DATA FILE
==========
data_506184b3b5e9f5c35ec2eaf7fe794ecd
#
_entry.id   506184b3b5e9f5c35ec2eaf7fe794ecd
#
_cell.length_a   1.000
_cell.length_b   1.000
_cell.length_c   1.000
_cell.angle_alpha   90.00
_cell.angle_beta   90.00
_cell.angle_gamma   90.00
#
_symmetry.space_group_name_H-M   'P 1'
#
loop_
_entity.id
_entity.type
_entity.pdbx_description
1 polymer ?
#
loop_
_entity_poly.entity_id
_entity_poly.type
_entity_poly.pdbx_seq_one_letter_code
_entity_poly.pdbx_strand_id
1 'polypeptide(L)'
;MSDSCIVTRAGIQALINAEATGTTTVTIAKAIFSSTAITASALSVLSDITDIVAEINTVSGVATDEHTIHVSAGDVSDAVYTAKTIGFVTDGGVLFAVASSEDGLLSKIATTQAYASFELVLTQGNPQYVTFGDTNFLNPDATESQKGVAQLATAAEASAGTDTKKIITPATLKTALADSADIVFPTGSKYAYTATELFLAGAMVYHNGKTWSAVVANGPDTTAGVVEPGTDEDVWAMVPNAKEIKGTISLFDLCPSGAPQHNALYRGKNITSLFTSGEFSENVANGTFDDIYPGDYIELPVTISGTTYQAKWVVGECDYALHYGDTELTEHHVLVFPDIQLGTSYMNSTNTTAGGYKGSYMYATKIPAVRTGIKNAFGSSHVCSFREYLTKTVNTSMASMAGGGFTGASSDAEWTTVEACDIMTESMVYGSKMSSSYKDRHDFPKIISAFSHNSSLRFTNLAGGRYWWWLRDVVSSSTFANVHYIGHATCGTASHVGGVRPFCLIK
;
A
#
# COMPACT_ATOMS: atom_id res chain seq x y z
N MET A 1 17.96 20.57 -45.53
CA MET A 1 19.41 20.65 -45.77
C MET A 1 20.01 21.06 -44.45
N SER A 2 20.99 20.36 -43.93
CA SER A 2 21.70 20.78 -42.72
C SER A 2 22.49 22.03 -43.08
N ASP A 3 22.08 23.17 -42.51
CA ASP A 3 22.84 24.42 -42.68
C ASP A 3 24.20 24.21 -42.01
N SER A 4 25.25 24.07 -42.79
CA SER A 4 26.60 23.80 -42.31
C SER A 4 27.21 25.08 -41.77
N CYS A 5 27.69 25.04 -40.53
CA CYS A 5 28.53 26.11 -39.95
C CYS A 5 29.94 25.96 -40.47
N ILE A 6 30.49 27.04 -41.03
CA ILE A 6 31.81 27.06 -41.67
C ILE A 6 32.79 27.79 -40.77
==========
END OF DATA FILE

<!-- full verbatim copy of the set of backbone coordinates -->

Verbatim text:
data_506184b3b5e9f5c35ec2eaf7fe794ecd
#
_entry.id   506184b3b5e9f5c35ec2eaf7fe794ecd
#
_cell.length_a   1.000
_cell.length_b   1.000
_cell.length_c   1.000
_cell.angle_alpha   90.00
_cell.angle_beta   90.00
_cell.angle_gamma   90.00
#
_symmetry.space_group_name_H-M   'P 1'
#
loop_
_entity.id
_entity.type
_entity.pdbx_description
1 polymer ?
#
loop_
_entity_poly.entity_id
_entity_poly.type
_entity_poly.pdbx_seq_one_letter_code
_entity_poly.pdbx_strand_id
1 'polypeptide(L)'
;MSDSCIVTRAGIQALINAEATGTTTVTIAKAIFSSTAITASALSVLSDITDIVAEINTVSGVATDEHTIHVSAGDVSDAVYTAKTIGFVTDGGVLFAVASSEDGLLSKIATTQAYASFELVLTQGNPQYVTFGDTNFLNPDATESQKGVAQLATAAEASAGTDTKKIITPATLKTALADSADIVFPTGSKYAYTATELFLAGAMVYHNGKTWSAVVANGPDTTAGVVEPGTDEDVWAMVPNAKEIKGTISLFDLCPSGAPQHNALYRGKNITSLFTSGEFSENVANGTFDDIYPGDYIELPVTISGTTYQAKWVVGECDYALHYGDTELTEHHVLVFPDIQLGTSYMNSTNTTAGGYKGSYMYATKIPAVRTGIKNAFGSSHVCSFREYLTKTVNTSMASMAGGGFTGASSDAEWTTVEACDIMTESMVYGSKMSSSYKDRHDFPKIISAFSHNSSLRFTNLAGGRYWWWLRDVVSSSTFANVHYIGHATCGTASHVGGVRPFCLIK
;
A
#
# COMPACT_ATOMS: atom_id res chain seq x y z
N MET A 1 17.96 20.57 -45.53
CA MET A 1 19.41 20.65 -45.77
C MET A 1 20.01 21.06 -44.45
N SER A 2 20.99 20.36 -43.93
CA SER A 2 21.70 20.78 -42.72
C SER A 2 22.49 22.03 -43.08
N ASP A 3 22.08 23.17 -42.51
CA ASP A 3 22.84 24.42 -42.68
C ASP A 3 24.20 24.21 -42.01
N SER A 4 25.25 24.07 -42.79
CA SER A 4 26.60 23.80 -42.31
C SER A 4 27.21 25.08 -41.77
N CYS A 5 27.69 25.04 -40.53
CA CYS A 5 28.53 26.11 -39.95
C CYS A 5 29.94 25.96 -40.47
N ILE A 6 30.49 27.04 -41.03
CA ILE A 6 31.81 27.06 -41.67
C ILE A 6 32.79 27.79 -40.77